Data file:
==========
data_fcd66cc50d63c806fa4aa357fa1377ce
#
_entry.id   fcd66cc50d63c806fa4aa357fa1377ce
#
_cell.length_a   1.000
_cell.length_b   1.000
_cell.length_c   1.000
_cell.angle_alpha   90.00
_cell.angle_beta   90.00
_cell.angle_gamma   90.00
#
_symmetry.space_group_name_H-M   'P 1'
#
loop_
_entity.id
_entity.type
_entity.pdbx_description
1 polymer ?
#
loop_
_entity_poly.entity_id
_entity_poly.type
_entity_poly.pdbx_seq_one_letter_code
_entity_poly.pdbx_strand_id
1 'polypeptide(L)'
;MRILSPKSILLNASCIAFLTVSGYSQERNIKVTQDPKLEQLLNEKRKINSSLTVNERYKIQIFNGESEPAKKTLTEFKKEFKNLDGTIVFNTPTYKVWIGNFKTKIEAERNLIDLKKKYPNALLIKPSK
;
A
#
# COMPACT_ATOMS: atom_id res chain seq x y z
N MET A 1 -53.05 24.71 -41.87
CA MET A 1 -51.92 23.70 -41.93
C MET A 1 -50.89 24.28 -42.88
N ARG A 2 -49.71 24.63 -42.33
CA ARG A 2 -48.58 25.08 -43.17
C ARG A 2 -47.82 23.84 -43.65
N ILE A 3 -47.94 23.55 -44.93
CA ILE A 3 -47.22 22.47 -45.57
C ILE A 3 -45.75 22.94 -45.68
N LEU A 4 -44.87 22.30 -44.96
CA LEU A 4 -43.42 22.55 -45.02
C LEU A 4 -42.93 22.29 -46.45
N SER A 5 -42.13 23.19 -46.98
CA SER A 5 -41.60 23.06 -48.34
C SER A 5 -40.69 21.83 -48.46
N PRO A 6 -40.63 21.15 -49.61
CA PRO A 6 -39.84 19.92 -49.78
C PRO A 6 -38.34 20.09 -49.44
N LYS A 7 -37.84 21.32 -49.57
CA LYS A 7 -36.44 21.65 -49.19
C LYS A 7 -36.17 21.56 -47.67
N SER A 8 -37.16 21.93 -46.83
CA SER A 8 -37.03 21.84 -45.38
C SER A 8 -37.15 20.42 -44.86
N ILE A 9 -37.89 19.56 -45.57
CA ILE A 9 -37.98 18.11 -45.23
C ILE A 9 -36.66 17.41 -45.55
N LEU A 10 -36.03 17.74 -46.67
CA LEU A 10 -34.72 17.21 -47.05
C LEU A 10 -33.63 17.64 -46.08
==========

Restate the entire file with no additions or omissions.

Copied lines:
data_fcd66cc50d63c806fa4aa357fa1377ce
#
_entry.id   fcd66cc50d63c806fa4aa357fa1377ce
#
_cell.length_a   1.000
_cell.length_b   1.000
_cell.length_c   1.000
_cell.angle_alpha   90.00
_cell.angle_beta   90.00
_cell.angle_gamma   90.00
#
_symmetry.space_group_name_H-M   'P 1'
#
loop_
_entity.id
_entity.type
_entity.pdbx_description
1 polymer ?
#
loop_
_entity_poly.entity_id
_entity_poly.type
_entity_poly.pdbx_seq_one_letter_code
_entity_poly.pdbx_strand_id
1 'polypeptide(L)'
;MRILSPKSILLNASCIAFLTVSGYSQERNIKVTQDPKLEQLLNEKRKINSSLTVNERYKIQIFNGESEPAKKTLTEFKKEFKNLDGTIVFNTPTYKVWIGNFKTKIEAERNLIDLKKKYPNALLIKPSK
;
A
#
# COMPACT_ATOMS: atom_id res chain seq x y z
N MET A 1 -53.05 24.71 -41.87
CA MET A 1 -51.92 23.70 -41.93
C MET A 1 -50.89 24.28 -42.88
N ARG A 2 -49.71 24.63 -42.33
CA ARG A 2 -48.58 25.08 -43.17
C ARG A 2 -47.82 23.84 -43.65
N ILE A 3 -47.94 23.55 -44.93
CA ILE A 3 -47.22 22.47 -45.57
C ILE A 3 -45.75 22.94 -45.68
N LEU A 4 -44.87 22.30 -44.96
CA LEU A 4 -43.42 22.55 -45.02
C LEU A 4 -42.93 22.29 -46.45
N SER A 5 -42.13 23.19 -46.98
CA SER A 5 -41.60 23.06 -48.34
C SER A 5 -40.69 21.83 -48.46
N PRO A 6 -40.63 21.15 -49.61
CA PRO A 6 -39.84 19.92 -49.78
C PRO A 6 -38.34 20.09 -49.44
N LYS A 7 -37.84 21.32 -49.57
CA LYS A 7 -36.44 21.65 -49.19
C LYS A 7 -36.17 21.56 -47.67
N SER A 8 -37.16 21.93 -46.83
CA SER A 8 -37.03 21.84 -45.38
C SER A 8 -37.15 20.42 -44.86
N ILE A 9 -37.89 19.56 -45.57
CA ILE A 9 -37.98 18.11 -45.23
C ILE A 9 -36.66 17.41 -45.55
N LEU A 10 -36.03 17.74 -46.67
CA LEU A 10 -34.72 17.21 -47.05
C LEU A 10 -33.63 17.64 -46.08